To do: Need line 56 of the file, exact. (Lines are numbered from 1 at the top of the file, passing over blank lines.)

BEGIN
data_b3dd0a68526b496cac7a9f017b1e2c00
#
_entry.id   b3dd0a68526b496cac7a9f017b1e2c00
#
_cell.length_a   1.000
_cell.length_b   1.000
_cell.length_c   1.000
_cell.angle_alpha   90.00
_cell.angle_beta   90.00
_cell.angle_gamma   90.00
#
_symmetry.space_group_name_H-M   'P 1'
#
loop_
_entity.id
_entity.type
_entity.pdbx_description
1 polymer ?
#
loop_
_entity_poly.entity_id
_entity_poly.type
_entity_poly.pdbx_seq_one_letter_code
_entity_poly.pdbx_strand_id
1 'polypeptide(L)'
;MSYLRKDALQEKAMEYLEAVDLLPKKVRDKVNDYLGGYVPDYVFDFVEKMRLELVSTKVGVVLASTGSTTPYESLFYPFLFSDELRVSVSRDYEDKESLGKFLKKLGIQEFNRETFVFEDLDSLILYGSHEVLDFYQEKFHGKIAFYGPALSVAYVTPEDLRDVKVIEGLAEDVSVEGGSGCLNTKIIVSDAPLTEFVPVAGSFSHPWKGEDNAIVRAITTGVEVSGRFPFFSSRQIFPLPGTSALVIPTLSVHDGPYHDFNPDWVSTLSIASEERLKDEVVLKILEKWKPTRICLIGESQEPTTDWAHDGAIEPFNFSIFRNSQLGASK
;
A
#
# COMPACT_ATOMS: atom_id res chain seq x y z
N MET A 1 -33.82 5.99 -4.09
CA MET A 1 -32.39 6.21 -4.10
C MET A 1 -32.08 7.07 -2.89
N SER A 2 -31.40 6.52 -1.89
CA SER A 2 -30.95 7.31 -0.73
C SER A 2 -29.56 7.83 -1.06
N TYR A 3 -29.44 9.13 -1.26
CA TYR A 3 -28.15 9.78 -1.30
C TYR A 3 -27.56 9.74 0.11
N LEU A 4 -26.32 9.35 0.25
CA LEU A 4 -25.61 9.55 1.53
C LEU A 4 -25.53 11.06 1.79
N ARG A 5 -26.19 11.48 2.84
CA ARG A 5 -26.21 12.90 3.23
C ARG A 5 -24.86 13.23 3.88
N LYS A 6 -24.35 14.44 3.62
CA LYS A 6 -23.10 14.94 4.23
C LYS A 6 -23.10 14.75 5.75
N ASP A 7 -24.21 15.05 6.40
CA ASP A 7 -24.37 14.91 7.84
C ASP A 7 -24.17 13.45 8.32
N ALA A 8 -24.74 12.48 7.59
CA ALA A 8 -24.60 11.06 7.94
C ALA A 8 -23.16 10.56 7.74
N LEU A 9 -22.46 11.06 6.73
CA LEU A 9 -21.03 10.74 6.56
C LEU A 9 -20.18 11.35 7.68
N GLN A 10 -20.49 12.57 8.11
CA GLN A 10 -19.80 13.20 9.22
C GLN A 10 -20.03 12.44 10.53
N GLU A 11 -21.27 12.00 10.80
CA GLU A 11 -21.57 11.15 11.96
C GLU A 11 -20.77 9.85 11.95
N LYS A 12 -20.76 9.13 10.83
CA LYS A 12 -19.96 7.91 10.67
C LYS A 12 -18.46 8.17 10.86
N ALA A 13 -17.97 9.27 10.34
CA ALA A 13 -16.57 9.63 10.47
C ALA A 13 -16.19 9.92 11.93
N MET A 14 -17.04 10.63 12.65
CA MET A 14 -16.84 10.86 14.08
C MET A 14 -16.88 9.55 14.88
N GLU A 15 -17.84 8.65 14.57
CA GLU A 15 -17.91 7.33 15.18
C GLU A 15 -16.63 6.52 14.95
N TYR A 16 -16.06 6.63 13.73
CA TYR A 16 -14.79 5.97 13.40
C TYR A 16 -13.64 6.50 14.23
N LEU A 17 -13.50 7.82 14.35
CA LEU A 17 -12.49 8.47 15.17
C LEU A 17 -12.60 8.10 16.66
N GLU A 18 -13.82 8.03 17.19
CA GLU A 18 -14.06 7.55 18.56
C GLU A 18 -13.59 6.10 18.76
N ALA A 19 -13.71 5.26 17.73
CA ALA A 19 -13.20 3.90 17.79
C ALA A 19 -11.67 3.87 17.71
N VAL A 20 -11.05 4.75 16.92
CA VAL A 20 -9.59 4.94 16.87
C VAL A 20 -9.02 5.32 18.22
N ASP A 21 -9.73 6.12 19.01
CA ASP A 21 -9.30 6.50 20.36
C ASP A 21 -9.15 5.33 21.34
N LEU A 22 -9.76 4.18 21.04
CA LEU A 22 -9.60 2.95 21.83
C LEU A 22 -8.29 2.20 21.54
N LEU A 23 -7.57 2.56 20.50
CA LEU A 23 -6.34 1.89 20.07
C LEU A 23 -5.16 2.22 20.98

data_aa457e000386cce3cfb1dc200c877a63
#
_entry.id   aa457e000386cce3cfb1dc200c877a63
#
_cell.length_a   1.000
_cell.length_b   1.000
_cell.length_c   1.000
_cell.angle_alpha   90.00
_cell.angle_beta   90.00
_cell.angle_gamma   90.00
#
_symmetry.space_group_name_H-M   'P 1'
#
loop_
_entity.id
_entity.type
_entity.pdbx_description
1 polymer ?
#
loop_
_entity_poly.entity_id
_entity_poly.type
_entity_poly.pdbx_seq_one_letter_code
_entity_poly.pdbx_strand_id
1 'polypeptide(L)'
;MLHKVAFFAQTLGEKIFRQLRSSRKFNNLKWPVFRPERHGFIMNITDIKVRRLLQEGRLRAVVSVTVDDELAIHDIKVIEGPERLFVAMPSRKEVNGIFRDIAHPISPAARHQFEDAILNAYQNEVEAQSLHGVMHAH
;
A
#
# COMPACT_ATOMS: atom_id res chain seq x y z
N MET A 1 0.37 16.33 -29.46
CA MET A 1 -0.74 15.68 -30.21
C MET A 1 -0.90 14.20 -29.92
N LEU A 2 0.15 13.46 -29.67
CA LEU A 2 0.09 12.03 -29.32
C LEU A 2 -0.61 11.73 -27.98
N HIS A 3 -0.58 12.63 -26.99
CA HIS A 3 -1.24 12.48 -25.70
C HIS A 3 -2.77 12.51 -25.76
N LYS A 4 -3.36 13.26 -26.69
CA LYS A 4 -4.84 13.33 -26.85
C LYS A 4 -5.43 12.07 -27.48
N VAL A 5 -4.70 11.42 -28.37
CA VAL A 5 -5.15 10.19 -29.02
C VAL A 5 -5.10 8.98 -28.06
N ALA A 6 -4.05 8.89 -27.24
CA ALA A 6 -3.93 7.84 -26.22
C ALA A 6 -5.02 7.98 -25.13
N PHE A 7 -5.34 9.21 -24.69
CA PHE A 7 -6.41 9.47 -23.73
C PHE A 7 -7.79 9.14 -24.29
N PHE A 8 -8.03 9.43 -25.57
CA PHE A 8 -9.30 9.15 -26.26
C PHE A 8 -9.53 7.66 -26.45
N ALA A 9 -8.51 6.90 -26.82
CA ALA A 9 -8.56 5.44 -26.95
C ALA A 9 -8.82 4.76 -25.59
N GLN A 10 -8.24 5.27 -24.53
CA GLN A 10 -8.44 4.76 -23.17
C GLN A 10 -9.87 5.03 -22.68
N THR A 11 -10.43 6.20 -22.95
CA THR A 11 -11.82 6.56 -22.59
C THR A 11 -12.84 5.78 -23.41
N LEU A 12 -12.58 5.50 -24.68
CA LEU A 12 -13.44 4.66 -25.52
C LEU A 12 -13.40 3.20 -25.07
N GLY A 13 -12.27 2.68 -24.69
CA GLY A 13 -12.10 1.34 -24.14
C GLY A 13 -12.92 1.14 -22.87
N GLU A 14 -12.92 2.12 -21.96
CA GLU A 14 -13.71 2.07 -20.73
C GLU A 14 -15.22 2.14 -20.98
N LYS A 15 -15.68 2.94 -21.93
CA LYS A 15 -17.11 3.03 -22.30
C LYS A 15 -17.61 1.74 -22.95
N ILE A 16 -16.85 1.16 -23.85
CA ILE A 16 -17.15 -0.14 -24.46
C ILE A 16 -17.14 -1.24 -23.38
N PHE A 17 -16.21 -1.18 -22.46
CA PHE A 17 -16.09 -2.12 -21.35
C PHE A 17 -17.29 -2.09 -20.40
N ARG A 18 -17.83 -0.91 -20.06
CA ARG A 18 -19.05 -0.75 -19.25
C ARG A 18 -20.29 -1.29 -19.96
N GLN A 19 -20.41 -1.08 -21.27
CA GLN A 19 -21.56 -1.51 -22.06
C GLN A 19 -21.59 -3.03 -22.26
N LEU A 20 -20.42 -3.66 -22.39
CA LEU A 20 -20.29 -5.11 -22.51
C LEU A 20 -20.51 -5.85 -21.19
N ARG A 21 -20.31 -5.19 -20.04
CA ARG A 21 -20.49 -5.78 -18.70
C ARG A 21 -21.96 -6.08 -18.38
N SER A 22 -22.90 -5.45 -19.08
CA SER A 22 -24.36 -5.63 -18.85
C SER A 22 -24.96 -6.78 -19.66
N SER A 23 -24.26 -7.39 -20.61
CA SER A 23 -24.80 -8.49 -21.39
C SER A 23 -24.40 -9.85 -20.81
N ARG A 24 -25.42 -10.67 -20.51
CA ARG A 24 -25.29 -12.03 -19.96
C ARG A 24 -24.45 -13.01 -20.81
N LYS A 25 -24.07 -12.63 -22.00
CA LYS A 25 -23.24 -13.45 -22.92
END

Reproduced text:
CA LEU A 9 -21.03 10.74 6.56